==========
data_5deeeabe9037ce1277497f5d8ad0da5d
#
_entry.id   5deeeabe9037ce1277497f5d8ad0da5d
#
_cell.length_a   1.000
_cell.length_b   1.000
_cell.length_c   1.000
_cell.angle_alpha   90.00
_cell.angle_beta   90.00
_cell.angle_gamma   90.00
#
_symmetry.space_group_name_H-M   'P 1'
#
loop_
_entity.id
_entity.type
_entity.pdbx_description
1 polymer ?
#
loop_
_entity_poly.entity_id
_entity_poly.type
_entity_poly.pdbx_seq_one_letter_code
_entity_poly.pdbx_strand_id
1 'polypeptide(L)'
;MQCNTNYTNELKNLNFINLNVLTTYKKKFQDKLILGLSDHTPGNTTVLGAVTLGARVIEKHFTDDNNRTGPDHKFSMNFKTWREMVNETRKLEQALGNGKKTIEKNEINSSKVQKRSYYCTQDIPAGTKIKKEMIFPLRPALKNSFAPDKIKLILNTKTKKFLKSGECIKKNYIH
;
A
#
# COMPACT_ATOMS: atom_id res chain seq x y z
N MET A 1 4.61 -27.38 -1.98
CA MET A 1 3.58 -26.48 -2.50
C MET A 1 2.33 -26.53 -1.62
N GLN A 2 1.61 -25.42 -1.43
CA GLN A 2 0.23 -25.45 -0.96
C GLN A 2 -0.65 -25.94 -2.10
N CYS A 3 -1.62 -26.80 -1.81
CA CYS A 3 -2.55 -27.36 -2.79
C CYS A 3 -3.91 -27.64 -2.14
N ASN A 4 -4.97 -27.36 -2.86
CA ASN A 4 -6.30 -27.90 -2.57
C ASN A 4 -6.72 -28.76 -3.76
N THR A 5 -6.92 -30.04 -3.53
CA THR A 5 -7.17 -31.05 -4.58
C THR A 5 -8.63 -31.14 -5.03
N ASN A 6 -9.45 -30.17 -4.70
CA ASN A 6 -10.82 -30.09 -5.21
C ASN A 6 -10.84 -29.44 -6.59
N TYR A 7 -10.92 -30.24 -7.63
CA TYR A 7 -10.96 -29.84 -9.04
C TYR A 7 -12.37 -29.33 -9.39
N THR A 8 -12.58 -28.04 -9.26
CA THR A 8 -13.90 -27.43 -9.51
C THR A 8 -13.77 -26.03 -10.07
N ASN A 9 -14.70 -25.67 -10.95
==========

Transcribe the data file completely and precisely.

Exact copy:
data_5deeeabe9037ce1277497f5d8ad0da5d
#
_entry.id   5deeeabe9037ce1277497f5d8ad0da5d
#
_cell.length_a   1.000
_cell.length_b   1.000
_cell.length_c   1.000
_cell.angle_alpha   90.00
_cell.angle_beta   90.00
_cell.angle_gamma   90.00
#
_symmetry.space_group_name_H-M   'P 1'
#
loop_
_entity.id
_entity.type
_entity.pdbx_description
1 polymer ?
#
loop_
_entity_poly.entity_id
_entity_poly.type
_entity_poly.pdbx_seq_one_letter_code
_entity_poly.pdbx_strand_id
1 'polypeptide(L)'
;MQCNTNYTNELKNLNFINLNVLTTYKKKFQDKLILGLSDHTPGNTTVLGAVTLGARVIEKHFTDDNNRTGPDHKFSMNFKTWREMVNETRKLEQALGNGKKTIEKNEINSSKVQKRSYYCTQDIPAGTKIKKEMIFPLRPALKNSFAPDKIKLILNTKTKKFLKSGECIKKNYIH
;
A
#
# COMPACT_ATOMS: atom_id res chain seq x y z
N MET A 1 4.61 -27.38 -1.98
CA MET A 1 3.58 -26.48 -2.50
C MET A 1 2.33 -26.53 -1.62
N GLN A 2 1.61 -25.42 -1.43
CA GLN A 2 0.23 -25.45 -0.96
C GLN A 2 -0.65 -25.94 -2.10
N CYS A 3 -1.62 -26.80 -1.81
CA CYS A 3 -2.55 -27.36 -2.79
C CYS A 3 -3.91 -27.64 -2.14
N ASN A 4 -4.97 -27.36 -2.86
CA ASN A 4 -6.30 -27.90 -2.57
C ASN A 4 -6.72 -28.76 -3.76
N THR A 5 -6.92 -30.04 -3.53
CA THR A 5 -7.17 -31.05 -4.58
C THR A 5 -8.63 -31.14 -5.03
N ASN A 6 -9.45 -30.17 -4.70
CA ASN A 6 -10.82 -30.09 -5.21
C ASN A 6 -10.84 -29.44 -6.59
N TYR A 7 -10.92 -30.24 -7.63
CA TYR A 7 -10.96 -29.84 -9.04
C TYR A 7 -12.37 -29.33 -9.39
N THR A 8 -12.58 -28.04 -9.26
CA THR A 8 -13.90 -27.43 -9.51
C THR A 8 -13.77 -26.03 -10.07
N ASN A 9 -14.70 -25.67 -10.95